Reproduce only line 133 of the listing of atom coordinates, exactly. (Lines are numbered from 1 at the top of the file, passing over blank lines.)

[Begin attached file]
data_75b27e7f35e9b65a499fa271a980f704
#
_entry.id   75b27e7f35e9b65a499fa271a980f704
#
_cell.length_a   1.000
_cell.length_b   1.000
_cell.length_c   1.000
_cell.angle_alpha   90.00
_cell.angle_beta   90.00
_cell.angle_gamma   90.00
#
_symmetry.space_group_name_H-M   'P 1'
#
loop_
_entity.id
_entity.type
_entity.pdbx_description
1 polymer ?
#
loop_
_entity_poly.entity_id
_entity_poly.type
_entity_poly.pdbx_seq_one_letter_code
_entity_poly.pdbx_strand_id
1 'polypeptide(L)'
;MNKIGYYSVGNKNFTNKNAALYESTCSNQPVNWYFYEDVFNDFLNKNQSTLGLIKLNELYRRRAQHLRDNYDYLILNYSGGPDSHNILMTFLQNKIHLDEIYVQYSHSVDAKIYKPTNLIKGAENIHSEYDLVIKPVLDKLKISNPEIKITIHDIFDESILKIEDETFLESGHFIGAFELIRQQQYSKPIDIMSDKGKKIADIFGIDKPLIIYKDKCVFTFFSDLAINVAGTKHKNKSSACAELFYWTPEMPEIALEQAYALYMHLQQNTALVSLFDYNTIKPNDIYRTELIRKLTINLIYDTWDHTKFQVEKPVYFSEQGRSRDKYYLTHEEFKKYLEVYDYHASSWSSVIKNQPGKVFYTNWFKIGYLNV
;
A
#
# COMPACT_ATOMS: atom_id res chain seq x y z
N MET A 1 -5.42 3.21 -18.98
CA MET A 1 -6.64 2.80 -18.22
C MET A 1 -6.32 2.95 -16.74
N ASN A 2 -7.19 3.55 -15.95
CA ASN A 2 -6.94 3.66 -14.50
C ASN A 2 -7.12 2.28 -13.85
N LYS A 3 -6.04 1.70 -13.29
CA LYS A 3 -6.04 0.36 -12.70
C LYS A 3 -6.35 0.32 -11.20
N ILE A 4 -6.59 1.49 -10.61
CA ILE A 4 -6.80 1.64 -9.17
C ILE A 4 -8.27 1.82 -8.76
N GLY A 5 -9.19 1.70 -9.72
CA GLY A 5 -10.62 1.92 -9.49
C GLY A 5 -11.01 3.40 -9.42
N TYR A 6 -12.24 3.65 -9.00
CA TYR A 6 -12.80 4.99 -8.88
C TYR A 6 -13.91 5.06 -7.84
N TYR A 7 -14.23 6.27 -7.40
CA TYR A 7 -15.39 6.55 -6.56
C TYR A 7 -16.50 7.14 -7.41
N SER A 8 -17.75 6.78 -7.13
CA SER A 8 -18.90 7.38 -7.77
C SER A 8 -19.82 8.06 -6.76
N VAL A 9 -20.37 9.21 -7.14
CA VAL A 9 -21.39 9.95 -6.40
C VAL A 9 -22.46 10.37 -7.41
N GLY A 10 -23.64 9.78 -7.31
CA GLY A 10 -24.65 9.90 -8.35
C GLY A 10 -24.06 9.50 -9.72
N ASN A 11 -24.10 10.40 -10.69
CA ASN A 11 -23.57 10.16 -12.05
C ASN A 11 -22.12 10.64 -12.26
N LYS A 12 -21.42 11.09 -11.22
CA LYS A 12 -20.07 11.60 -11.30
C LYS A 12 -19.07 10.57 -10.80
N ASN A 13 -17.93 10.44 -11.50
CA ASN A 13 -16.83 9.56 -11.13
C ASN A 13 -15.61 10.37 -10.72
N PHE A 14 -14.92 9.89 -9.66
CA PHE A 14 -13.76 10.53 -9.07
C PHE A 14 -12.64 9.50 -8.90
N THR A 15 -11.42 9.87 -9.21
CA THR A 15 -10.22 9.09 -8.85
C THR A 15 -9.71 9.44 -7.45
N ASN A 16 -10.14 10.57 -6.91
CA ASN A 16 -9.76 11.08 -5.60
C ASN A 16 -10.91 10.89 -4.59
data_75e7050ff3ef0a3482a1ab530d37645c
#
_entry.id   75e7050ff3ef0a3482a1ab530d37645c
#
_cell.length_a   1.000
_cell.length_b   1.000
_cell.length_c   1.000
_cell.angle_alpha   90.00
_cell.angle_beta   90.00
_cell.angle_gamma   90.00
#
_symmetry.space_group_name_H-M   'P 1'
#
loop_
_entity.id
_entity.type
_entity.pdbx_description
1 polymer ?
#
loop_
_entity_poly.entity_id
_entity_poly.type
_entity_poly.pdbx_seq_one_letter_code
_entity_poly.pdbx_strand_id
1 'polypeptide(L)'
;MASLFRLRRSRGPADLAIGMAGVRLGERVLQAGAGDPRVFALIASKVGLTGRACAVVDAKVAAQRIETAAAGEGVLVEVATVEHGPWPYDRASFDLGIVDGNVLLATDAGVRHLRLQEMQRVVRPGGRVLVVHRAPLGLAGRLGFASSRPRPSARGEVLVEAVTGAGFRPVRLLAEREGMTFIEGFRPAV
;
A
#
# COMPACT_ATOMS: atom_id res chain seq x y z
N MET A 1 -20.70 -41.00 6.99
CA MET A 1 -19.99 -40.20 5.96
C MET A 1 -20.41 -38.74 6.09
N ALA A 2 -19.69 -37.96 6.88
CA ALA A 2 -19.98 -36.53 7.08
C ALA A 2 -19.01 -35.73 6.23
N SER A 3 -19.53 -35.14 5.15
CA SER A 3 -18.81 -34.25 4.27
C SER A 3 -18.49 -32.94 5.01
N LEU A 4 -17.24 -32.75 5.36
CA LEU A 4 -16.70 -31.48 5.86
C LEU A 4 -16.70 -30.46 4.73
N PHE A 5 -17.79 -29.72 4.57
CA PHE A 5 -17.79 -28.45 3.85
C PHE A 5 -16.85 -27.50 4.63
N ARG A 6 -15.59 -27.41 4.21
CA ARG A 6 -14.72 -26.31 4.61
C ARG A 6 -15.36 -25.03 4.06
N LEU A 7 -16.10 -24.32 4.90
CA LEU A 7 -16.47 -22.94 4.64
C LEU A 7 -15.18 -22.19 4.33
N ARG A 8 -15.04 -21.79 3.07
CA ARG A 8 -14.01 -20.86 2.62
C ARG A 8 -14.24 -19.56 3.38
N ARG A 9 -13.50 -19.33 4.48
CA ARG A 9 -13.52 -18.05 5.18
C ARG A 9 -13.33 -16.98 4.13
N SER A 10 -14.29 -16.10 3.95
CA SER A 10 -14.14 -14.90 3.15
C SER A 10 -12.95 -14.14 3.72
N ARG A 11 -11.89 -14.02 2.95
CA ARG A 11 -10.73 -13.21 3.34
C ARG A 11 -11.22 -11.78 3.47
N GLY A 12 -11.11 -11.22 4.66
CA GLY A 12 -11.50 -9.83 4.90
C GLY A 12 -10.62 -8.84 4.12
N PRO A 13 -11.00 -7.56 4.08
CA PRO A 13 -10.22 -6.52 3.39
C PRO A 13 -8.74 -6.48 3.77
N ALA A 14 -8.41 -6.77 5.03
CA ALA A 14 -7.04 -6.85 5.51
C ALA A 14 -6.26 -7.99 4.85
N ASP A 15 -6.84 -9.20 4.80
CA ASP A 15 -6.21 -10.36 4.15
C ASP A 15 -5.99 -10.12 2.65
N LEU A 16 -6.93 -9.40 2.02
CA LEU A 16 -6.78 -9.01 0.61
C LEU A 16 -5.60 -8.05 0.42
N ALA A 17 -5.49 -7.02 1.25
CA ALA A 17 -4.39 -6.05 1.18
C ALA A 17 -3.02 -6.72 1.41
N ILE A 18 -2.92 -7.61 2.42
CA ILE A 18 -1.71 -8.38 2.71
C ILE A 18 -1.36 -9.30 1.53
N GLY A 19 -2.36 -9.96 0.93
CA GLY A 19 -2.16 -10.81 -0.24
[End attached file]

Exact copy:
N ARG A 9 -13.50 -19.33 4.48